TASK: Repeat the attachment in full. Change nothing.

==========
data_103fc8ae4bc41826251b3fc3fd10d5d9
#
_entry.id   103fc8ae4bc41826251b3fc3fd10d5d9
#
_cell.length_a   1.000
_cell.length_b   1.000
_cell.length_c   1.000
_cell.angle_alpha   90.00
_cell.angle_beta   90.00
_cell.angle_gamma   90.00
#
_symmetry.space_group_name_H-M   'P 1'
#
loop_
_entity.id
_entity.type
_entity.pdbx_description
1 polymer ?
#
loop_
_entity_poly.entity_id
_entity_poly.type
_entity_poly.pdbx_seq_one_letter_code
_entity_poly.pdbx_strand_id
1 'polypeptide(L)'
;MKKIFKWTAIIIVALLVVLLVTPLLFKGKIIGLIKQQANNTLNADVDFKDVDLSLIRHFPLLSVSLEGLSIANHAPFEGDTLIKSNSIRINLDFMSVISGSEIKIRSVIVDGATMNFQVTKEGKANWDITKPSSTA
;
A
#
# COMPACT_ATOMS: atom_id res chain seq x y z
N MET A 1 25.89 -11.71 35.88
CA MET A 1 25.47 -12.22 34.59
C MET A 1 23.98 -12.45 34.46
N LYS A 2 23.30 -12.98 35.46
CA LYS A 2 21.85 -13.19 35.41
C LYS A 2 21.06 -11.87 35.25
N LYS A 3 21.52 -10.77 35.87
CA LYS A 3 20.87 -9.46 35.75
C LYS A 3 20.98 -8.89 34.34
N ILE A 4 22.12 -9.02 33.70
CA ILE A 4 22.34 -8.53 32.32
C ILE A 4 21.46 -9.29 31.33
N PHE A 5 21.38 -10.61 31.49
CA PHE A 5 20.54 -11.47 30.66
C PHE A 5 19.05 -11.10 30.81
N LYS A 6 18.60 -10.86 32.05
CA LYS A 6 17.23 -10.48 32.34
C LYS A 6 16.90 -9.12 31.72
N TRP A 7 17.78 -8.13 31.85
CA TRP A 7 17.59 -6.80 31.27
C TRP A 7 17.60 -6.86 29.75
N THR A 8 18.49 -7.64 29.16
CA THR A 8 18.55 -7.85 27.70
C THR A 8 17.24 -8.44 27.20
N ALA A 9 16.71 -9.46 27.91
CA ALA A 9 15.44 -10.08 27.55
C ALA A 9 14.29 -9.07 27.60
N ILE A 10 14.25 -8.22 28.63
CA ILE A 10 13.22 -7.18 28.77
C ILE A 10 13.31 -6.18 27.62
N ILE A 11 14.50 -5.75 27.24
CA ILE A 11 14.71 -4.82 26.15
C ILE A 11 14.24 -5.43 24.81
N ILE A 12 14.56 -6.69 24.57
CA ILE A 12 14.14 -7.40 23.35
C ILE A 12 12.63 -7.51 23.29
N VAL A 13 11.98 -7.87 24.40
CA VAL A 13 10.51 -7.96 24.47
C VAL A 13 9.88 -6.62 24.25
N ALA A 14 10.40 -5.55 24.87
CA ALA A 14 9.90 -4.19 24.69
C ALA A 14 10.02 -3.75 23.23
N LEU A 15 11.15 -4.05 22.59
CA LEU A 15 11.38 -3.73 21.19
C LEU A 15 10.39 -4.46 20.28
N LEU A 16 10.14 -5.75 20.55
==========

data_103fc8ae4bc41826251b3fc3fd10d5d9
#
_entry.id   103fc8ae4bc41826251b3fc3fd10d5d9
#
_cell.length_a   1.000
_cell.length_b   1.000
_cell.length_c   1.000
_cell.angle_alpha   90.00
_cell.angle_beta   90.00
_cell.angle_gamma   90.00
#
_symmetry.space_group_name_H-M   'P 1'
#
loop_
_entity.id
_entity.type
_entity.pdbx_description
1 polymer ?
#
loop_
_entity_poly.entity_id
_entity_poly.type
_entity_poly.pdbx_seq_one_letter_code
_entity_poly.pdbx_strand_id
1 'polypeptide(L)'
;MKKIFKWTAIIIVALLVVLLVTPLLFKGKIIGLIKQQANNTLNADVDFKDVDLSLIRHFPLLSVSLEGLSIANHAPFEGDTLIKSNSIRINLDFMSVISGSEIKIRSVIVDGATMNFQVTKEGKANWDITKPSSTA
;
A
#
# COMPACT_ATOMS: atom_id res chain seq x y z
N MET A 1 25.89 -11.71 35.88
CA MET A 1 25.47 -12.22 34.59
C MET A 1 23.98 -12.45 34.46
N LYS A 2 23.30 -12.98 35.46
CA LYS A 2 21.85 -13.19 35.41
C LYS A 2 21.06 -11.87 35.25
N LYS A 3 21.52 -10.77 35.87
CA LYS A 3 20.87 -9.46 35.75
C LYS A 3 20.98 -8.89 34.34
N ILE A 4 22.12 -9.02 33.70
CA ILE A 4 22.34 -8.53 32.32
C ILE A 4 21.46 -9.29 31.33
N PHE A 5 21.38 -10.61 31.49
CA PHE A 5 20.54 -11.47 30.66
C PHE A 5 19.05 -11.10 30.81
N LYS A 6 18.60 -10.86 32.05
CA LYS A 6 17.23 -10.48 32.34
C LYS A 6 16.90 -9.12 31.72
N TRP A 7 17.78 -8.13 31.85
CA TRP A 7 17.59 -6.80 31.27
C TRP A 7 17.60 -6.86 29.75
N THR A 8 18.49 -7.64 29.16
CA THR A 8 18.55 -7.85 27.70
C THR A 8 17.24 -8.44 27.20
N ALA A 9 16.71 -9.46 27.91
CA ALA A 9 15.44 -10.08 27.55
C ALA A 9 14.29 -9.07 27.60
N ILE A 10 14.25 -8.22 28.63
CA ILE A 10 13.22 -7.18 28.77
C ILE A 10 13.31 -6.18 27.62
N ILE A 11 14.50 -5.75 27.24
CA ILE A 11 14.71 -4.82 26.15
C ILE A 11 14.24 -5.43 24.81
N ILE A 12 14.56 -6.69 24.57
CA ILE A 12 14.14 -7.40 23.35
C ILE A 12 12.63 -7.51 23.29
N VAL A 13 11.98 -7.87 24.40
CA VAL A 13 10.51 -7.96 24.47
C VAL A 13 9.88 -6.62 24.25
N ALA A 14 10.40 -5.55 24.87
CA ALA A 14 9.90 -4.19 24.69
C ALA A 14 10.02 -3.75 23.23
N LEU A 15 11.15 -4.05 22.59
CA LEU A 15 11.38 -3.73 21.19
C LEU A 15 10.39 -4.46 20.28
N LEU A 16 10.14 -5.75 20.55